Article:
There are comprehensive processes that build teacher capability to accelerate the achievement of at-risk learners. Detailed documentation provides clear guidelines that support effective teaching and learning. Teachers receive regular feedback about their practice through observations, coaching and ongoing professional development. This feedback is supported through a robust teacher appraisal system. A comprehensive teaching as inquiry process guides teachers to reflect on the effectiveness of their practice in accelerating the achievement of at-risk learners. Children benefit from school-wide systems focused on building teacher capability to accelerate achievement.

Culturally responsive practices are highly evident in the school. The school’s Māori achievement plan has been developed in consultation with whānau and local iwi. All children benefit from learning in school-wide sequential te reo and tikanga programmes. Leaders and teachers focus on the principles of Ka Hikitia and include these in their planning. Culturally responsive practices promote the language, culture and identity of Māori and other learners, and focus on improving outcomes for all.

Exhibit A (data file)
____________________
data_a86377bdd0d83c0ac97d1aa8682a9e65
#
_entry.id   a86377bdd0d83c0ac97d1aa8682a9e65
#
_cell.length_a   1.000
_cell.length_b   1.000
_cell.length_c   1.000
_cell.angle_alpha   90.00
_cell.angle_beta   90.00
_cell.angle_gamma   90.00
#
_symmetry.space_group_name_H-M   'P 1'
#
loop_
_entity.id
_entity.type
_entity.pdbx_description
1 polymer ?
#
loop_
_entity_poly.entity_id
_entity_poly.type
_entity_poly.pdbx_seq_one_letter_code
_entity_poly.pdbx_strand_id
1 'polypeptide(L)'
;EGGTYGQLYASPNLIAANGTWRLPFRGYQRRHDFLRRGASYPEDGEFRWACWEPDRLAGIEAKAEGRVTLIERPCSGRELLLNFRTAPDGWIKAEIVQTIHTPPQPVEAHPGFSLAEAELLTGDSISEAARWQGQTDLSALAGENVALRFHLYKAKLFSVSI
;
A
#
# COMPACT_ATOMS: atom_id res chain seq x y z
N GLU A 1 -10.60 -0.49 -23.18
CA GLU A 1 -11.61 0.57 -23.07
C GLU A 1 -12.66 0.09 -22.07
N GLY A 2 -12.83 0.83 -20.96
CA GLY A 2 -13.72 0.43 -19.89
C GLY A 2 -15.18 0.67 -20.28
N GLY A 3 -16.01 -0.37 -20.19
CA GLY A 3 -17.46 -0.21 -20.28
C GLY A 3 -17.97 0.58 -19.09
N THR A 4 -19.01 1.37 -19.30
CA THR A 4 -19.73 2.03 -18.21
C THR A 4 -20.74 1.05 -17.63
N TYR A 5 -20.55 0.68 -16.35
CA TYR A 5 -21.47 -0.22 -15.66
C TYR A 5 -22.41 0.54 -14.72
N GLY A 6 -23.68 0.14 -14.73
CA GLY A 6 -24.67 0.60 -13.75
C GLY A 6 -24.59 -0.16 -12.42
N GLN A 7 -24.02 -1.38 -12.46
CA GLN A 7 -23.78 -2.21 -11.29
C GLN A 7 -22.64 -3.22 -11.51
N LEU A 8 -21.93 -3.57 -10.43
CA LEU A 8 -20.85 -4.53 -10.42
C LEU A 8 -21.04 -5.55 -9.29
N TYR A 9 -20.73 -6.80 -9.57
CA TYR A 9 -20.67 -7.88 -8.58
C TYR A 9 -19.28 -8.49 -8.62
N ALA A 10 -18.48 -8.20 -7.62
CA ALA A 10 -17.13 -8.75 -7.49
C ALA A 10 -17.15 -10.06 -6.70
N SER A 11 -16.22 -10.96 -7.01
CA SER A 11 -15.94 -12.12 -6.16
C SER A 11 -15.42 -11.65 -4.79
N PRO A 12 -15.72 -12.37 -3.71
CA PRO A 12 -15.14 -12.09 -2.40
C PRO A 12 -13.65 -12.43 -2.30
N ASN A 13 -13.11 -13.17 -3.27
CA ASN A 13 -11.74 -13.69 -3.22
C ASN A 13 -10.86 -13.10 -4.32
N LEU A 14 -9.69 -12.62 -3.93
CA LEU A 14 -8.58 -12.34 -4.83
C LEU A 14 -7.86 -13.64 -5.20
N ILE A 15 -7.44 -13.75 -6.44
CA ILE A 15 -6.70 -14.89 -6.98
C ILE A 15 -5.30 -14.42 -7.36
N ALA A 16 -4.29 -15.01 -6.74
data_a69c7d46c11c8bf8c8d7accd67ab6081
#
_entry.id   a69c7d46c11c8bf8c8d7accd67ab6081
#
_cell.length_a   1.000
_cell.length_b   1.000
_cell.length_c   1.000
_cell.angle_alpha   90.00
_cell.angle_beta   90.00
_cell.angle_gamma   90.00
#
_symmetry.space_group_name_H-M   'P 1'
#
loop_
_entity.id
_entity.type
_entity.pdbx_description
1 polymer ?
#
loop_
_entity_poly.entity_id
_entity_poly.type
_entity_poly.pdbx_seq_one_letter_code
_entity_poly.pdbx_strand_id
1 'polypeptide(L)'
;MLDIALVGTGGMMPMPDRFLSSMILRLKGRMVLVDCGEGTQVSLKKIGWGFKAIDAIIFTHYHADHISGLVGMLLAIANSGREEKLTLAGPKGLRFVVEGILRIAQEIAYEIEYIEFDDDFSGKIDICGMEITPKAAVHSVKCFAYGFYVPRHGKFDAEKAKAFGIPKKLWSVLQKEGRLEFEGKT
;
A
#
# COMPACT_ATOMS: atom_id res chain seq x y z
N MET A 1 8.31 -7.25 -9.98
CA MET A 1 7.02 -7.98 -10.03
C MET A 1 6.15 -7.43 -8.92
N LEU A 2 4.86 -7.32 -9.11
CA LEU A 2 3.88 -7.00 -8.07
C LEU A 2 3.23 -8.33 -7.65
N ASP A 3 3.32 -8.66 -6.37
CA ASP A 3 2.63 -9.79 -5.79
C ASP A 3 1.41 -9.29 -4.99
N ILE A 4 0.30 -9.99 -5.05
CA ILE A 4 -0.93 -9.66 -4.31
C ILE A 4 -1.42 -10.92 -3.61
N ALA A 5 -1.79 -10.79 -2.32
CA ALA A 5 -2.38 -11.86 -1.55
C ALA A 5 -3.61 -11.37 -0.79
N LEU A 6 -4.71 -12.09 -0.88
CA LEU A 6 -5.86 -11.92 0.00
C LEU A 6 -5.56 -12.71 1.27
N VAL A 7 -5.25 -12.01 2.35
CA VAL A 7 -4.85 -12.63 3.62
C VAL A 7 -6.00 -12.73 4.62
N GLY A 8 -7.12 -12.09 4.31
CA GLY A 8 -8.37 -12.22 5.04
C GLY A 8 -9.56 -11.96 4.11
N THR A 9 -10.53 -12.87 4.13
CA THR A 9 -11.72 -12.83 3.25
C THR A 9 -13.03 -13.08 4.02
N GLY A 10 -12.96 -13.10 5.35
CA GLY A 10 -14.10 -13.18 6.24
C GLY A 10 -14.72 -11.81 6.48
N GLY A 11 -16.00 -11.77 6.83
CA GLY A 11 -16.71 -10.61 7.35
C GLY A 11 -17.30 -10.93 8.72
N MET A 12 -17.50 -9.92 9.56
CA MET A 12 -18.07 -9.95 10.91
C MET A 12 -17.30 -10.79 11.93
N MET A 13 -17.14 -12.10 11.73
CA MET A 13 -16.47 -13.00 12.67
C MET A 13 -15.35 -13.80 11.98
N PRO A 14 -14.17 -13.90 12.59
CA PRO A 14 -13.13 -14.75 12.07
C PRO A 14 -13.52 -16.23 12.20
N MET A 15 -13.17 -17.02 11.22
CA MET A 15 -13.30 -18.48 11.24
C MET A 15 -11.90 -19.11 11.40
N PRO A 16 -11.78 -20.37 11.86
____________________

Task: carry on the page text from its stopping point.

The school has established effective approaches to engage parents in positive learning partnerships. Leaders and trustees regularly seek the views and aspirations of the parent community. Specific parent education programmes have been provided in reading and mathematics to support parents to assist with their children’s learning. There are high levels of attendance at regular parent/teacher interviews. A well-embedded programme supports children and whānau when they transition to school at five years of age. A strong pastoral care process, that includes external support agencies, underpins the school’s commitment to supporting the well-being of children and their families. Meaningful relationships with parents support positive outcomes for children. 

Sustainable development for equity and excellence